I never thought I’d say this about a Godzilla comic, but goddamn this comic was preachy.
Godzilla, and indeed many giant monsters over the years, have often carried with them an air of social/political commentary, be it cautioning the world against the use of nuclear arms, or the dangers of bureaucratic obfuscation I.E. The Host.
While these messages aren’t always at the forefront of things, the symbolism that crops up from committing a giant radioactive dinosaur from the South Pacific to film or print is undeniable.
While Godzilla is one of the more malleable pop-culture characters in all of history, serving as a symbol of everything from nuclear deterrence to a hero to all children; I never thought I’d see him used the way he was in IDW’s Godzilla: Kingdom of Monsters.
I’ve been watching Godzilla films since the cradle, and naturally I grew up reading Dark Horse’s Godzilla comics during the early 90’s.
While no other Toho monsters or characters were featured in the Dark Horse comics, with the exception of a few less than stellar issues here and there, I found that these comics paid homage to the spirit of Godzilla about as well as anyone could ever hope.
Perhaps more so than anything else, I found myself blown away by the writers and artists of Godzilla: Kingdom of Monsters’ complete lack of respect and understanding for the character.
Over the course of 4 issues, I found myself utterly flabbergasted at the writer’s inability to satisfy even the least of my expectations for a Godzilla comic book.
Despite the book’s claim to being the first American comic to license the rights to use monsters from Toho’s stable other than Godzilla, a claim I don’t dispute; the fact of the matter is, within this first collected edition the writer’s did little to flex their muscles in this regard.
That is to say, despite featuring 4 monsters within as many issues, with the exception of a few pages at the very end, there was no interaction between any of them.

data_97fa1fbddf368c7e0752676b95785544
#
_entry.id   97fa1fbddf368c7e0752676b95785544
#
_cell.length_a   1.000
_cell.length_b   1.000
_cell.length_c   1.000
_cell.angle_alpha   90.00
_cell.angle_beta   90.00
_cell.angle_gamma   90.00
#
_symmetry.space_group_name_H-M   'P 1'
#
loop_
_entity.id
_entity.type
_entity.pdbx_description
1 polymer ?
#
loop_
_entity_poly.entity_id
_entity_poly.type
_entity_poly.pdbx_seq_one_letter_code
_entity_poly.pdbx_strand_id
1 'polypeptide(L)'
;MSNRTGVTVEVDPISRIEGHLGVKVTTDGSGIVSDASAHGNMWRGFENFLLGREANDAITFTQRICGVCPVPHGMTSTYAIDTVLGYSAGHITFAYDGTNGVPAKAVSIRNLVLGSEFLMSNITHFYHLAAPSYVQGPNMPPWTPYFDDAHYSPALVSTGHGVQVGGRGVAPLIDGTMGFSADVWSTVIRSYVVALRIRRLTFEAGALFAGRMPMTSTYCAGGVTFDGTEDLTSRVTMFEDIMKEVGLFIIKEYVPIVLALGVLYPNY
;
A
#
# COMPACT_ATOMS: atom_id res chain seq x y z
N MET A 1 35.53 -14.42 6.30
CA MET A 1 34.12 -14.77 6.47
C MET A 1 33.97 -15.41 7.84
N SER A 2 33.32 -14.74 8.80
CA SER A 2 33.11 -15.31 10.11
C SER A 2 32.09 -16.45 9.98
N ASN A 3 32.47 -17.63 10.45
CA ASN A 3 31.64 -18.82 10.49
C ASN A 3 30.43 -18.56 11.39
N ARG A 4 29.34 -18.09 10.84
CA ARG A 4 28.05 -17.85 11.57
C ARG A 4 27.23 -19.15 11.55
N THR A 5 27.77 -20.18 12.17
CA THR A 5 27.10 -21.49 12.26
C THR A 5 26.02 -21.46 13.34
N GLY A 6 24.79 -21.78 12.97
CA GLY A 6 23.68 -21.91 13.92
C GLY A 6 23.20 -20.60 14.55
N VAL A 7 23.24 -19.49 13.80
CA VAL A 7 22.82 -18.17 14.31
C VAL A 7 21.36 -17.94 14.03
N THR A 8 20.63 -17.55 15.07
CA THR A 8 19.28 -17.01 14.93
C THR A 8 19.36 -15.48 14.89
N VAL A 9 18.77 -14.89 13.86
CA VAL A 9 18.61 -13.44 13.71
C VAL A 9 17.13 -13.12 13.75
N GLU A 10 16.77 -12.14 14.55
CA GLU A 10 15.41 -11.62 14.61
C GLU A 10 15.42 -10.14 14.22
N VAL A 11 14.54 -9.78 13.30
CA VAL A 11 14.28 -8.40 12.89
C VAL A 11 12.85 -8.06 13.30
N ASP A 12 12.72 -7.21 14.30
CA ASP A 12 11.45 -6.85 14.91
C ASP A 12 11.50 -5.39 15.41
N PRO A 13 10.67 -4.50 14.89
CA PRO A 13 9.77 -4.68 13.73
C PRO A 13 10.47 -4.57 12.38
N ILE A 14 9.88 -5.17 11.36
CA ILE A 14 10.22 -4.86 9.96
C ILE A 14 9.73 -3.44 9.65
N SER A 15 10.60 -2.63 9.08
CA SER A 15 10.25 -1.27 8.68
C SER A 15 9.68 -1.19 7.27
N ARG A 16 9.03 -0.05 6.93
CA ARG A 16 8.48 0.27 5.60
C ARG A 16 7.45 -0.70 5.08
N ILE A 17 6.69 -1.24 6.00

I’m sorry, but as much fun as it can be to watch Godzilla step on buildings, or watch Anguirus bounce around in the desert; at the end of the day we all pay to see the monsters fight and/or team-up.
The fact of the matter is, right from the start Godzilla: Kingdom of Monsters paints itself as a tongue-in-cheek comedy.
I don’t know if it’s a cultural difference in the form of the Western mind being unable to treat a larger than life character like Godzilla with any sort of seriousness, but personally I found this interpretation and use of the character to be horrible misguided.
The way Godzilla and the other monsters are used in this story, as mobile natural disasters and calamities that are talked about (endlessly) and cut away to rather than given any sort of spotlight; it’s as if you could have made the exact same comic without paying out the nose for the licensing fees.
Or without featuring any monsters whatsoever for that matter.
Sadly, the entire book seems to be more interested in playing itself off as a pop-culture satire rather than an homage or addition to the legacy of Godzilla.
Allusions are made to the Godzilla mythos, in the form of a pair of psychic French twins that are clearly supposed to be an “evil” version of the Shobi-jin, who are featured in exactly one panel, as well as the use of Anguirus’ “soccer ball” maneuver from Final Wars as an odd form of locomotion; but at the end of the day pop-culture asides make up the majority of the page count.